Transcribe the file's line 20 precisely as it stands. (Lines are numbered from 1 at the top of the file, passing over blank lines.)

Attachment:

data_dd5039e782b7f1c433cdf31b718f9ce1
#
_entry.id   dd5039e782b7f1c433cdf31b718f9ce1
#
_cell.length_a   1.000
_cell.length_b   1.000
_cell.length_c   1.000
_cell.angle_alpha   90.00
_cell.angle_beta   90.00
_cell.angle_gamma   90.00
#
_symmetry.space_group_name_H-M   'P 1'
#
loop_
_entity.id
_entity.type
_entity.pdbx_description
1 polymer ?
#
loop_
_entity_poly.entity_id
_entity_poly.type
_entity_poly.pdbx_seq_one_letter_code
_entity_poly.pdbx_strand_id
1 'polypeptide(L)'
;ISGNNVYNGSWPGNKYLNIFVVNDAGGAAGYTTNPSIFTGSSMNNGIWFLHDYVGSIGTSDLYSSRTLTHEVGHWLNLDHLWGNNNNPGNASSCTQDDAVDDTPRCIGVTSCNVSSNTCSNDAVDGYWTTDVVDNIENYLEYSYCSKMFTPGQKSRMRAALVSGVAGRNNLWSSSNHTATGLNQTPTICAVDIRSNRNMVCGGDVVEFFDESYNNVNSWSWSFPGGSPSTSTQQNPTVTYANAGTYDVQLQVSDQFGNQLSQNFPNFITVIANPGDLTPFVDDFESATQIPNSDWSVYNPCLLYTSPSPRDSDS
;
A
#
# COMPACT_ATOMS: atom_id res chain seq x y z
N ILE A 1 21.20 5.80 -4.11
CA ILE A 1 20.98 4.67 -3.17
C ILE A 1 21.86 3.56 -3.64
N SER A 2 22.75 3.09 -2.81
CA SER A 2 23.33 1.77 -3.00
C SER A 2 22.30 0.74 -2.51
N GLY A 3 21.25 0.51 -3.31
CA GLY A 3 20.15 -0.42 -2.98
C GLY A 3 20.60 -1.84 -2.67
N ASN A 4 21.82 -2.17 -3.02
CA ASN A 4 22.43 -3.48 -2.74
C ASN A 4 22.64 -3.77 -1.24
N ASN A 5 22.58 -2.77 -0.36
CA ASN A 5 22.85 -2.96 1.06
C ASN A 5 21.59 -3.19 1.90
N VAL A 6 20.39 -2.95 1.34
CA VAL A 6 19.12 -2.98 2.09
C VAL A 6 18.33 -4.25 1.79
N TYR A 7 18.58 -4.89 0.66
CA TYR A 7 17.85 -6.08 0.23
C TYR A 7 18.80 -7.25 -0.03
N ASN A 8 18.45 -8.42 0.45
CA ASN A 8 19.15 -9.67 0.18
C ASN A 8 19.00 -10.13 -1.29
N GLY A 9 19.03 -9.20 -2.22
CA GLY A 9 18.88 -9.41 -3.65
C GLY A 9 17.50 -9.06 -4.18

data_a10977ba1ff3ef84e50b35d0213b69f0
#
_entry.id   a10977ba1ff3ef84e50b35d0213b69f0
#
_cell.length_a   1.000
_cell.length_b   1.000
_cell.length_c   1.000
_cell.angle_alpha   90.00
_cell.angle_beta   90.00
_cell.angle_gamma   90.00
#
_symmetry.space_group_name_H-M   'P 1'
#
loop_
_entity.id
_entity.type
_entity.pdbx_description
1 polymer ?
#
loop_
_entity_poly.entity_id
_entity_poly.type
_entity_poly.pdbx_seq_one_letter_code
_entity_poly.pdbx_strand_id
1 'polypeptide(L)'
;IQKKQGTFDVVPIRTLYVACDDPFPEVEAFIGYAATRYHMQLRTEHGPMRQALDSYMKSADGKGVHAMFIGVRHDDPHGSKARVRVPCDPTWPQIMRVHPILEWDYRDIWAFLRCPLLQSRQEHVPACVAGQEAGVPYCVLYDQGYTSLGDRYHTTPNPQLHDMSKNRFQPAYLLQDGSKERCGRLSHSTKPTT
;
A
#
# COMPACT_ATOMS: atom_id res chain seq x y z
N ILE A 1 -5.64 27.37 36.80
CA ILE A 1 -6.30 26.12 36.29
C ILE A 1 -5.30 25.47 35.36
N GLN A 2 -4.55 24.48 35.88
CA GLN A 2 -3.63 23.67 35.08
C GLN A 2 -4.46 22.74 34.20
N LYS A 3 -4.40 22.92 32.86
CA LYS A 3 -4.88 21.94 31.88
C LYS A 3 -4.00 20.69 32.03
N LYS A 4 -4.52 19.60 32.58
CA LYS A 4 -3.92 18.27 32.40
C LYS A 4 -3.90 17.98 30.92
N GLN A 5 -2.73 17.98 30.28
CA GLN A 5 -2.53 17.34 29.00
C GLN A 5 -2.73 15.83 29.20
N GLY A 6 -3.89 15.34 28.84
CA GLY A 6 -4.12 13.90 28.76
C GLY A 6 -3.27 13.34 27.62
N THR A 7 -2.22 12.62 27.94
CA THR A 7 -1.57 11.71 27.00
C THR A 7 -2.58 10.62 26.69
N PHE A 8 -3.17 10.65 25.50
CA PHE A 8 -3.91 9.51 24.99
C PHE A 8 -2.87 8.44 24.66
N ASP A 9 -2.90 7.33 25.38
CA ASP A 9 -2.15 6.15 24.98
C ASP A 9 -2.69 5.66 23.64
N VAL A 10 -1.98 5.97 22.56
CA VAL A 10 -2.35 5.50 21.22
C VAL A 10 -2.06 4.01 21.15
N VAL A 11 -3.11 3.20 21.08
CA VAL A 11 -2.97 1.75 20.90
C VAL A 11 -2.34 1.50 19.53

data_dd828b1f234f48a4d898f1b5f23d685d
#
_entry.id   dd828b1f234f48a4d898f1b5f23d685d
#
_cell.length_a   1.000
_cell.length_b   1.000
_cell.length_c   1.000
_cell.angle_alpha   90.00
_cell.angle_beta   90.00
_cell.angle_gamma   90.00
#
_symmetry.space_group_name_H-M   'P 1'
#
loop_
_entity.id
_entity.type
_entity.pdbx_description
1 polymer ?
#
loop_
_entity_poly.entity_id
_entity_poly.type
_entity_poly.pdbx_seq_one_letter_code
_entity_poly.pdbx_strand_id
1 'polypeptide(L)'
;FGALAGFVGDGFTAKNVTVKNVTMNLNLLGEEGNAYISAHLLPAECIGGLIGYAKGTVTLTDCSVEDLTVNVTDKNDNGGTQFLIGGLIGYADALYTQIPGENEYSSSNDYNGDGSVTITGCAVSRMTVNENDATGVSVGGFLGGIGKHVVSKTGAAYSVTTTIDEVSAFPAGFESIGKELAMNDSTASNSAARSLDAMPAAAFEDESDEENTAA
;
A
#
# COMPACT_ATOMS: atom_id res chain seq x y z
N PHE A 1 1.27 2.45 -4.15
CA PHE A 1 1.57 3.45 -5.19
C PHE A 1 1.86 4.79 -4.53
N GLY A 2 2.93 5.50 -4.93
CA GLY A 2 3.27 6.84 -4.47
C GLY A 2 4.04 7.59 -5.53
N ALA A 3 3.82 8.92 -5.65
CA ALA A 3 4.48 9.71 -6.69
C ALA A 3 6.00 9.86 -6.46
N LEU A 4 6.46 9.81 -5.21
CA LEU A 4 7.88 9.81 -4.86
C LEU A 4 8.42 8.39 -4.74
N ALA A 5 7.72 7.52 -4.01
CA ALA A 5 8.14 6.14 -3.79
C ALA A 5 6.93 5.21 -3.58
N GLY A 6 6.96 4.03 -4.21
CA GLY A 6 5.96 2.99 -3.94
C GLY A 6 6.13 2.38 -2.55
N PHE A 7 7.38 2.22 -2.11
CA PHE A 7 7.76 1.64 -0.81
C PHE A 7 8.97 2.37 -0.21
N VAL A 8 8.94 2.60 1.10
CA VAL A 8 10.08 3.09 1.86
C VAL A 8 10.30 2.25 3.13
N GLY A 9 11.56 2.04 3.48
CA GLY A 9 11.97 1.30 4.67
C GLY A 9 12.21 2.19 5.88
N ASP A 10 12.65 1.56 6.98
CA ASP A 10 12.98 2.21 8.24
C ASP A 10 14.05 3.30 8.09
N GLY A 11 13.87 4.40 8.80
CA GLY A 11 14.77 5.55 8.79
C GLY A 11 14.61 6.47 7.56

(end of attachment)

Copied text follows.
loop_